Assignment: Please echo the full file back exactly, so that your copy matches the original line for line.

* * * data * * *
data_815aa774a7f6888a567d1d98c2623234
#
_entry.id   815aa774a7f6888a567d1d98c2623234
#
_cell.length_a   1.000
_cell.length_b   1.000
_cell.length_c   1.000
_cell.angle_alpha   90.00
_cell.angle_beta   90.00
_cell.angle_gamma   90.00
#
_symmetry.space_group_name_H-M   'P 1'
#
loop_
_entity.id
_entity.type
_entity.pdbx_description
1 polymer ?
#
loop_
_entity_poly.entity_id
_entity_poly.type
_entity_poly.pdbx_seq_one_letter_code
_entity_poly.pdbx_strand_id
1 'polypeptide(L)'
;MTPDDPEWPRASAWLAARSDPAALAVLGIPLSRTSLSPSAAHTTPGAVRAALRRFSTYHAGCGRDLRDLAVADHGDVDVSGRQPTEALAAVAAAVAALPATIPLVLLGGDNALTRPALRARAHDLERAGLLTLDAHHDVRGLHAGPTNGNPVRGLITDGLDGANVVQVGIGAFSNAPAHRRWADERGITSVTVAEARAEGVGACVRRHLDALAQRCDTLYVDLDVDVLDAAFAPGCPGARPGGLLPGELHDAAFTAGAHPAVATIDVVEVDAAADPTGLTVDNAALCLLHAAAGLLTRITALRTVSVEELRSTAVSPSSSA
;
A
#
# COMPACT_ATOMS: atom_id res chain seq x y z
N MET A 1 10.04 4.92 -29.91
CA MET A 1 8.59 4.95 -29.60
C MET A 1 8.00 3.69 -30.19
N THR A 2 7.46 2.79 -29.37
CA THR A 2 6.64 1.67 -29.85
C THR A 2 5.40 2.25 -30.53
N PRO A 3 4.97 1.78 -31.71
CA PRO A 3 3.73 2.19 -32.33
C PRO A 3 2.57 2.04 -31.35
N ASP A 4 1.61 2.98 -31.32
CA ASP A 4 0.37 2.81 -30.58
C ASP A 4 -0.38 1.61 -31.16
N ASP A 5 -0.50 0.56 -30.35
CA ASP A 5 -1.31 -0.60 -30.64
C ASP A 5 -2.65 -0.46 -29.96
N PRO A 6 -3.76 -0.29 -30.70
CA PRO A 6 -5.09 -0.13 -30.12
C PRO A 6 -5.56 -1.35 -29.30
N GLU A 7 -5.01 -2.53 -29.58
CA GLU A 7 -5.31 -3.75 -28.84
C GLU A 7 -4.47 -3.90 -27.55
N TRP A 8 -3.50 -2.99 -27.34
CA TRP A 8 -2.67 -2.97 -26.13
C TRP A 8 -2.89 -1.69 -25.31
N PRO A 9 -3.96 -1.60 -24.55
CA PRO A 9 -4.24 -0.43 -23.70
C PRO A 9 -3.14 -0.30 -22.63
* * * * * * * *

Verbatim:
data_815aa774a7f6888a567d1d98c2623234
#
_entry.id   815aa774a7f6888a567d1d98c2623234
#
_cell.length_a   1.000
_cell.length_b   1.000
_cell.length_c   1.000
_cell.angle_alpha   90.00
_cell.angle_beta   90.00
_cell.angle_gamma   90.00
#
_symmetry.space_group_name_H-M   'P 1'
#
loop_
_entity.id
_entity.type
_entity.pdbx_description
1 polymer ?
#
loop_
_entity_poly.entity_id
_entity_poly.type
_entity_poly.pdbx_seq_one_letter_code
_entity_poly.pdbx_strand_id
1 'polypeptide(L)'
;MTPDDPEWPRASAWLAARSDPAALAVLGIPLSRTSLSPSAAHTTPGAVRAALRRFSTYHAGCGRDLRDLAVADHGDVDVSGRQPTEALAAVAAAVAALPATIPLVLLGGDNALTRPALRARAHDLERAGLLTLDAHHDVRGLHAGPTNGNPVRGLITDGLDGANVVQVGIGAFSNAPAHRRWADERGITSVTVAEARAEGVGACVRRHLDALAQRCDTLYVDLDVDVLDAAFAPGCPGARPGGLLPGELHDAAFTAGAHPAVATIDVVEVDAAADPTGLTVDNAALCLLHAAAGLLTRITALRTVSVEELRSTAVSPSSSA
;
A
#
# COMPACT_ATOMS: atom_id res chain seq x y z
N MET A 1 10.04 4.92 -29.91
CA MET A 1 8.59 4.95 -29.60
C MET A 1 8.00 3.69 -30.19
N THR A 2 7.46 2.79 -29.37
CA THR A 2 6.64 1.67 -29.85
C THR A 2 5.40 2.25 -30.53
N PRO A 3 4.97 1.78 -31.71
CA PRO A 3 3.73 2.19 -32.33
C PRO A 3 2.57 2.04 -31.35
N ASP A 4 1.61 2.98 -31.32
CA ASP A 4 0.37 2.81 -30.58
C ASP A 4 -0.38 1.61 -31.16
N ASP A 5 -0.50 0.56 -30.35
CA ASP A 5 -1.31 -0.60 -30.64
C ASP A 5 -2.65 -0.46 -29.96
N PRO A 6 -3.76 -0.29 -30.70
CA PRO A 6 -5.09 -0.13 -30.12
C PRO A 6 -5.56 -1.35 -29.30
N GLU A 7 -5.01 -2.53 -29.58
CA GLU A 7 -5.31 -3.75 -28.84
C GLU A 7 -4.47 -3.90 -27.55
N TRP A 8 -3.50 -2.99 -27.34
CA TRP A 8 -2.67 -2.97 -26.13
C TRP A 8 -2.89 -1.69 -25.31
N PRO A 9 -3.96 -1.60 -24.55
CA PRO A 9 -4.24 -0.43 -23.70
C PRO A 9 -3.14 -0.30 -22.63